A little bit differently. I mean, so many people feel under threat these days, so, just the poems that have been being written by so many people are just incredible. When you're writing poetry — just in writing in general — when there is tension in your work, it ups the game. Some amazing works of art have come out in the last, what is it been, in like eight months?
My God, I can’t even think of it…
Yeah, have we only been in this presidency for six months?
What do you think poems can contribute, politically speaking?
Well, they can help other people understand, or heal. I always think of Maggie Smith's "Good Bones." I wrote the little article for you guys about that poem going viral. I think a lot of people go to poetry in times of crisis, even though they may not realize that they're doing it.
I think just adding art anytime is a good thing. I think it's useful to people, When big things happen, and then you read a poem that completely states what you're feeling, even though you didn't know those were the words or the images or the metaphor for it, that’s powerful.
I do think that's why they're shared and why it is important. It does connect us. I go to books and poetry when I'm down.
Do you think of yourself as part of a tradition of Northwestern poetry?
I do. I was born in Seattle and I grew up in Seattle. In my corporate job, I was working in Redmond and then I realized it was killing my soul. So I quit and geographically changed my location to across the water. I ended up in Kingston, Washington, so I was a ferry ride away from my old life.
Yes, I do really feel like a Seattle poet. I mean, it's funny, I still consider myself a Seattle poet even though I don't live in the city. I think because I'm always there. I'm always on that ferry.
I do believe there’s a Seattle Renaissance. There's such a large poetry community that is so strong. I do feel like this is a really good place to be a writer.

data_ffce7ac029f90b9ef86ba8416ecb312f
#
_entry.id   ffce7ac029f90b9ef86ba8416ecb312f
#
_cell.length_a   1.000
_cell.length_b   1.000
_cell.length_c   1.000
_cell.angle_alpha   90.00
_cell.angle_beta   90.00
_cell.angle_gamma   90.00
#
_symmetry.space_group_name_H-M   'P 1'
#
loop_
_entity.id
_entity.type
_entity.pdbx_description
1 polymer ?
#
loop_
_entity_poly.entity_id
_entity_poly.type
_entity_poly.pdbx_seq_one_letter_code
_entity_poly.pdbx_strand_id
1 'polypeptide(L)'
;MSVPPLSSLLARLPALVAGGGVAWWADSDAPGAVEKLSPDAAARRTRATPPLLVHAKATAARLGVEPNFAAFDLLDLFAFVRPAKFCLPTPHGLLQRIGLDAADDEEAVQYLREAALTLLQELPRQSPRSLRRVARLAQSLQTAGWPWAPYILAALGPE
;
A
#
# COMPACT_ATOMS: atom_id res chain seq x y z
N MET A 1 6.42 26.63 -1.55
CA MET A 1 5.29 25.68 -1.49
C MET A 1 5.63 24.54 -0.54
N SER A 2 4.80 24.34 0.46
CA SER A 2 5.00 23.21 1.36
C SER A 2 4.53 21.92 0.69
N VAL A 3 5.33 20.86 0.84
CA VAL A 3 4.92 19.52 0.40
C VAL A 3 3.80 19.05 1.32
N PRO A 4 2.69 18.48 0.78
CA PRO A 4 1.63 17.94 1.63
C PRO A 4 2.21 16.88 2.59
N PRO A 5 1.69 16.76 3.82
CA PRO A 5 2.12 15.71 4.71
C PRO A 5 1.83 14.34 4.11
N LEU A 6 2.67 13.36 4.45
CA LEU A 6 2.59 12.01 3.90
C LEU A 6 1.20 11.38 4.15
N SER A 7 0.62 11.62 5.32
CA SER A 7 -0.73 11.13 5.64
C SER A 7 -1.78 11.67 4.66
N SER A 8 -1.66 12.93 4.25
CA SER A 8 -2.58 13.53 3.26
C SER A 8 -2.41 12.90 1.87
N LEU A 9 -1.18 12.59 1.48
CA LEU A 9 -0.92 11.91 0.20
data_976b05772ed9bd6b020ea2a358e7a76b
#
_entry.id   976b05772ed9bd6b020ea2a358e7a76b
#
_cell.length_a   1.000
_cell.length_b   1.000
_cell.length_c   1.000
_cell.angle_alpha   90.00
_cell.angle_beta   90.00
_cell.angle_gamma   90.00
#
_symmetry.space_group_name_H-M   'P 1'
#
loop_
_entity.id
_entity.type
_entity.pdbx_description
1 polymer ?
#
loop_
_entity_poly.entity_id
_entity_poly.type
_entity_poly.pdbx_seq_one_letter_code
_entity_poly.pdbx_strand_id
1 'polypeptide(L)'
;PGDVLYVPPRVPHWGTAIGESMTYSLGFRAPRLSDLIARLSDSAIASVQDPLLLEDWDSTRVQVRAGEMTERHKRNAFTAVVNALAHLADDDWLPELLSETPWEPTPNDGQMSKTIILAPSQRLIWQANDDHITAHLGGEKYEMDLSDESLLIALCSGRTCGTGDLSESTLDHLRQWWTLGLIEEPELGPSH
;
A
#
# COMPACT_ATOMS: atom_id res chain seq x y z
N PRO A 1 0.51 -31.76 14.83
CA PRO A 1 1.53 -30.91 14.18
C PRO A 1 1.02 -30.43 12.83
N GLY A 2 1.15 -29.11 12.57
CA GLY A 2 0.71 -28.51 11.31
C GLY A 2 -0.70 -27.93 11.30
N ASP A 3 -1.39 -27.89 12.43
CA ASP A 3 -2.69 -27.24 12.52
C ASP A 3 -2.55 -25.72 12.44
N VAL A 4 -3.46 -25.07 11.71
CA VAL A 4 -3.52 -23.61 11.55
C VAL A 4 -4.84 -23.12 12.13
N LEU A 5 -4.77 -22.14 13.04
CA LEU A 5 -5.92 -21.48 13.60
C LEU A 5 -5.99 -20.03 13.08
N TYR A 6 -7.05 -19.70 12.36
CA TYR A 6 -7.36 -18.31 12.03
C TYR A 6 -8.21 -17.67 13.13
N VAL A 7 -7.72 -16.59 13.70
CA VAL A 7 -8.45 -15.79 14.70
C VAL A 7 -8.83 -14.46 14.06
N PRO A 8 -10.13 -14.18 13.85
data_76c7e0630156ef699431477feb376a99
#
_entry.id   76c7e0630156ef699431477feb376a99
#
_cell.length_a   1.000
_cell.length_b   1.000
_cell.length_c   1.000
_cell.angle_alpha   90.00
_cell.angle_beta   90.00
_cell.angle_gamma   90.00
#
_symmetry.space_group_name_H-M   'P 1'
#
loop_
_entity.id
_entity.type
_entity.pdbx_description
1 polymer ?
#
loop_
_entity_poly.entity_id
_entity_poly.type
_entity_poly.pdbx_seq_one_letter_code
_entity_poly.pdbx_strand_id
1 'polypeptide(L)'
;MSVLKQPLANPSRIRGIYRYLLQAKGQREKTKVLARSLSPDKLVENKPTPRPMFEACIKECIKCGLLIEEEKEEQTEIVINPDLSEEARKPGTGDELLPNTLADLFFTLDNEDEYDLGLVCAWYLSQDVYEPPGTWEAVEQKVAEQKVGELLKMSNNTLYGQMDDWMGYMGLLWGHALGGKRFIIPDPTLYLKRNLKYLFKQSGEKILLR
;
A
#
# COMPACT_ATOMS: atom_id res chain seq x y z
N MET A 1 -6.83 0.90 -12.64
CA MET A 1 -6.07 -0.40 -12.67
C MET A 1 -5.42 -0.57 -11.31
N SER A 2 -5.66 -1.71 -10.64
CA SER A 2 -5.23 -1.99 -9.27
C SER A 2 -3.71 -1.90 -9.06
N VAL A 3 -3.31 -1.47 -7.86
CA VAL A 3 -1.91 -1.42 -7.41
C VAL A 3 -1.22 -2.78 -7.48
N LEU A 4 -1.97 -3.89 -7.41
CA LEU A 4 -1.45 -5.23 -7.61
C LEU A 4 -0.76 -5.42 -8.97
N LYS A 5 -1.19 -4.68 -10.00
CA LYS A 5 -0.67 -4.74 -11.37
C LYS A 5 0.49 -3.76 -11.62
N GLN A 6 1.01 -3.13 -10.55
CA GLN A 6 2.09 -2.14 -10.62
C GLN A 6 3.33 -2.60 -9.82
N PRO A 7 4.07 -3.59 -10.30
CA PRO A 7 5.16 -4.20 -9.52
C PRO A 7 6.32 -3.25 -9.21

Who, locally, do you like these days?
Well, Susan Rich and Martha Silano, and Jeannine Hall Gailey, Elizabeth Austen are definitely four favorites. Erin Malone, too. Jeannine Hall Gailey hasn't written a lot but she's always been one of my favorite poets. Of course Kathleen Flennniken, who is working on a book.
Is there anything about them that makes them Seattle poets, you think? Is there common thread?
Well, Susan, Martha, and Elizabeth and even Kathleen, they all have place. Seattle is all through their poems. If you read their books of poems, Martha's got a poem with Pagliacci Pizza, and you know, Susan Rich has poems on Alki. I feel like we're represented ... And Claudia Castro Luna did that beautiful thing where she was documenting poems in places, did you see that?
The Poetic Grid? Yeah.
Yeah. I love how poems are just woven in into our landscape, it's so Richard Hugo-esque.
It seems like you're pretty prolific, so far as poetry goes. You write a fair amount. Is that a correct assessment, do you think?
That's very correct.
Do you wind up publishing most things that you write or do you —